PRO­FILE Frances O’Con­nor

How did the Perth-raised ac­tor re­search the role of Harry Selfridge’s wife Rose? She went shop­ping, of course, writes Deb­bie Schipp.

The Sunday Mail (Queensland) - TV Guide - - CELEBRITY - MR SELFRIDGE

FRANCES O’Con­nor plays the part of the cuck­olded wife to perfection in Mr Selfridge, but in real life, she’d show a phi­lan­der­ing man the door.

‘‘Ha! He’d drive me crazy,’’ the English-born, Perth-raised ac­tor laughs, when asked whether she would turn a blind eye to the un­faith­ful ways of Harry (Jeremy Piven) as her char­ac­ter Rose Selfridge does in the pe­riod drama about Harry Gor­don Selfridge and his Lon­don depart­ment store, Sel­fridges & Co.

‘‘I think he’d be out the door. It was harder for women then. They weren’t in­de­pen­dently wealthy. They couldn’t just say, ‘Enough, that’s it, I want my own life’.

‘‘Mar­riage was viewed dif­fer­ently then, too. Now it’s all about fall­ing in love and find­ing the right per­son, back then it was a very es­tab­lished way of do­ing things.’’

Be­ing mar­ried to Harry is any­thing but a bed of roses for O’Con­nor’s Rose, who has to deal with her ex­u­ber­ant hus­band get­ting up close and per­sonal with women as he aims to make Sel­fridges the most talked about shop in the world.

For O’Con­nor, 46, spend­ing time in Lon­don to film the drama was a bit like re­turn­ing home.

She worked in the UK for about 10 years do­ing theatre, film and TV, be­fore she moved to Los An­ge­les with her ac­tor part­ner Ger­ald Lep­kowski and son Luka in 2008.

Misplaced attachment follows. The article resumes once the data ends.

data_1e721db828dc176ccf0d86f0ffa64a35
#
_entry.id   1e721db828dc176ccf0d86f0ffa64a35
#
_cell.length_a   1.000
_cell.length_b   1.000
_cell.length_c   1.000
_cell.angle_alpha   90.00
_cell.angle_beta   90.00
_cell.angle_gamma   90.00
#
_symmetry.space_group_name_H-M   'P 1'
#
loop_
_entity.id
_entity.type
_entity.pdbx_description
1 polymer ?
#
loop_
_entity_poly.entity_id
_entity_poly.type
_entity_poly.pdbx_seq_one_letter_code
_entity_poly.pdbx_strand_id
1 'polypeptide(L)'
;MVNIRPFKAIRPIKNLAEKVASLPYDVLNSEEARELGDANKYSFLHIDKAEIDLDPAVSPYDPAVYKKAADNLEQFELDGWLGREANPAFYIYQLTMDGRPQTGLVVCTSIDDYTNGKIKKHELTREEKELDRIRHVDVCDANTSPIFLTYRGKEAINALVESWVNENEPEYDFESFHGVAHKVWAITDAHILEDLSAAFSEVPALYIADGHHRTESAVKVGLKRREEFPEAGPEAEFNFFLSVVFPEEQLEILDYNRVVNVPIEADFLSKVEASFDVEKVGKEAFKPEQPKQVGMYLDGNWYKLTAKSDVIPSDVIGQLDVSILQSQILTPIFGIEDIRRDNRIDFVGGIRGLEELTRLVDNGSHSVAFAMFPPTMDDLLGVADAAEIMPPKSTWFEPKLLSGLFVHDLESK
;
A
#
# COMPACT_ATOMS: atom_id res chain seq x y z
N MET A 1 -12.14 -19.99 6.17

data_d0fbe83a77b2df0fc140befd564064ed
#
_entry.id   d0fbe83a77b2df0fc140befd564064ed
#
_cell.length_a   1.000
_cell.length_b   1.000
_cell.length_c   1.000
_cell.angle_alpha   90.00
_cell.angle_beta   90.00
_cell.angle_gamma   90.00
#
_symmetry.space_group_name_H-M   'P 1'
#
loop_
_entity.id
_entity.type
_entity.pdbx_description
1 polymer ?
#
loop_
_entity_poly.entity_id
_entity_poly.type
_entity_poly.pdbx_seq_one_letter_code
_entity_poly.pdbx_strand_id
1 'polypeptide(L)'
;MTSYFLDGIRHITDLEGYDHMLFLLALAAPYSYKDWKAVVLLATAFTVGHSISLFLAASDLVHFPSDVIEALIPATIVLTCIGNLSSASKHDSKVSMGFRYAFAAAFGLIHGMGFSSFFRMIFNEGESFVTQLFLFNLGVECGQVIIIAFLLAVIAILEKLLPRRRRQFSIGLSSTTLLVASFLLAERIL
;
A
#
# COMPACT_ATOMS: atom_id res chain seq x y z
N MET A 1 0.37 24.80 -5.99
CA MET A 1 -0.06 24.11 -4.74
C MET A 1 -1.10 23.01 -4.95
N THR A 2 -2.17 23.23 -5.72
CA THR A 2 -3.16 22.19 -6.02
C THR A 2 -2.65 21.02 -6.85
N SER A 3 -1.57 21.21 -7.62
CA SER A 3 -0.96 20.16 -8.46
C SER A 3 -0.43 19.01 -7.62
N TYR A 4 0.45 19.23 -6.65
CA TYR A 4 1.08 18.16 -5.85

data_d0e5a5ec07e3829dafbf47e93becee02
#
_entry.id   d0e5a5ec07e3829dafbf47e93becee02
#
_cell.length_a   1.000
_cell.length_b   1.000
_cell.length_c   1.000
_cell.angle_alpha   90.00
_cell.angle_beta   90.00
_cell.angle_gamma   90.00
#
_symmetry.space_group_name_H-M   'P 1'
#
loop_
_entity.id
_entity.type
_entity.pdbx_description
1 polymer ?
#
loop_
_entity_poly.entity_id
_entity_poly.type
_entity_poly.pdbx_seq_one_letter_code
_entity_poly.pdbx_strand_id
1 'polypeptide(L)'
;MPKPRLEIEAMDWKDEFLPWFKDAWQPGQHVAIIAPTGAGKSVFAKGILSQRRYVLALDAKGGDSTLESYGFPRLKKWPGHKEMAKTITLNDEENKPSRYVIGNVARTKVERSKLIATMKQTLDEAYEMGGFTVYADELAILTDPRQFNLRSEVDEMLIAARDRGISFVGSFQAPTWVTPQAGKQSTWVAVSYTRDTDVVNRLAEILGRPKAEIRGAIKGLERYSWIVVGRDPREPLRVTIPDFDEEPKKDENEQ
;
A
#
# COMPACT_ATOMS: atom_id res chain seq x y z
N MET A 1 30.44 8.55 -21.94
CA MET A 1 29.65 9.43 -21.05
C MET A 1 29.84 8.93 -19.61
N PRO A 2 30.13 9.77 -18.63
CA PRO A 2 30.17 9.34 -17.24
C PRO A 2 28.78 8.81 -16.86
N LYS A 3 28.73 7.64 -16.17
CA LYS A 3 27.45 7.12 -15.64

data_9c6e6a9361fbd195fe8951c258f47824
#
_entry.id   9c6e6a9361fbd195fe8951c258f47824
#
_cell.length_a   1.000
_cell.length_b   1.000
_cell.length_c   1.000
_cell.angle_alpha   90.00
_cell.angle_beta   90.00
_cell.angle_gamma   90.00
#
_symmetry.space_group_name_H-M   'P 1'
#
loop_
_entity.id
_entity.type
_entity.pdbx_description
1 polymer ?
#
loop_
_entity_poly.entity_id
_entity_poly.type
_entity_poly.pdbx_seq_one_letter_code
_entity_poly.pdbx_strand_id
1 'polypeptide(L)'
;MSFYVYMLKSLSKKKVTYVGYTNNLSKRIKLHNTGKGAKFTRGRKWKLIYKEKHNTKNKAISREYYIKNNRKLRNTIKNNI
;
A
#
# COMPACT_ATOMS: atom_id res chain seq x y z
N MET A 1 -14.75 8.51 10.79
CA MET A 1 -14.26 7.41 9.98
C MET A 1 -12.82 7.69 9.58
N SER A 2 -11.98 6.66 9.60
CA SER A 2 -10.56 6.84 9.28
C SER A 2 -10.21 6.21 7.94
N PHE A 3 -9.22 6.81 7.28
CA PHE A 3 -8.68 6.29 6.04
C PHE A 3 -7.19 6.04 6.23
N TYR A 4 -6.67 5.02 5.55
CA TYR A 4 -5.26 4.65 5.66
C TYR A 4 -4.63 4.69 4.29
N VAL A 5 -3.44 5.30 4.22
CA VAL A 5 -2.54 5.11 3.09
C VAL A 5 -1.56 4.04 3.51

‘‘Dur­ing shoot­ing I was com­pletely com­fort­able. I have a place in Lon­don, and I have friends in Lon­don,’’ she says.

‘‘But when I ini­tially went to Eng­land my ex­pe­ri­ence was ex­actly like Rose’s – I was the new girl.’’

O’Con­nor re­searched her role by shop­ping.

‘‘Over the years I’ve done plenty of that. I am a Sel­fridges girl and have been for a long time,’’ she laughs.

She warns Rose has lay­ers be­yond the ini­tial im­pres­sion of du­ti­ful wife.

‘‘You only get a taste of her in the first episode, an imprint of who she is. As it de­vel­ops you get a lot of dif­fer­ent in­for­ma­tion,’’ she says.

‘‘She’s not down­trod­den. She knows what she’s get­ting into with him. She’s used to him hav­ing a wan­der­ing eye, but I think he is just so out of con­trol in Lon­don that their re­la­tion­ship does kind of do her head in, be­cause she can’t ig­nore it.

‘‘Ini­tially she feels very iso­lated in Lon­don be­cause she’s an Amer­i­can and she doesn’t re­ally know the rules of the so­ci­ety. And Bri­tish so­ci­ety at that time had a very spe­cific and rigid set of rules.’’

O’Con­nor ap­pre­ci­ates there will be com­par­isons to Down­ton Abbey, which paved the way for re­newed in­ter­est in pe­riod dra­mas.

She be­lieves the resur­gence has a lot to do with things be­ing a lot more black and white back then.

‘‘I hear peo­ple say that it’s nice to look back into an era where things were just what they were,’’ she says. ‘‘Life was slower and men and women had clearly de­fined roles.

‘‘Now there’s so much un­cer­tainty in this world, but tech­nol­ogy means there’s no real mys­tery to the work­ings of things. So I un­der­stand why peo­ple look back. It’s com­fort­ing, it’s nos­tal­gic.’’

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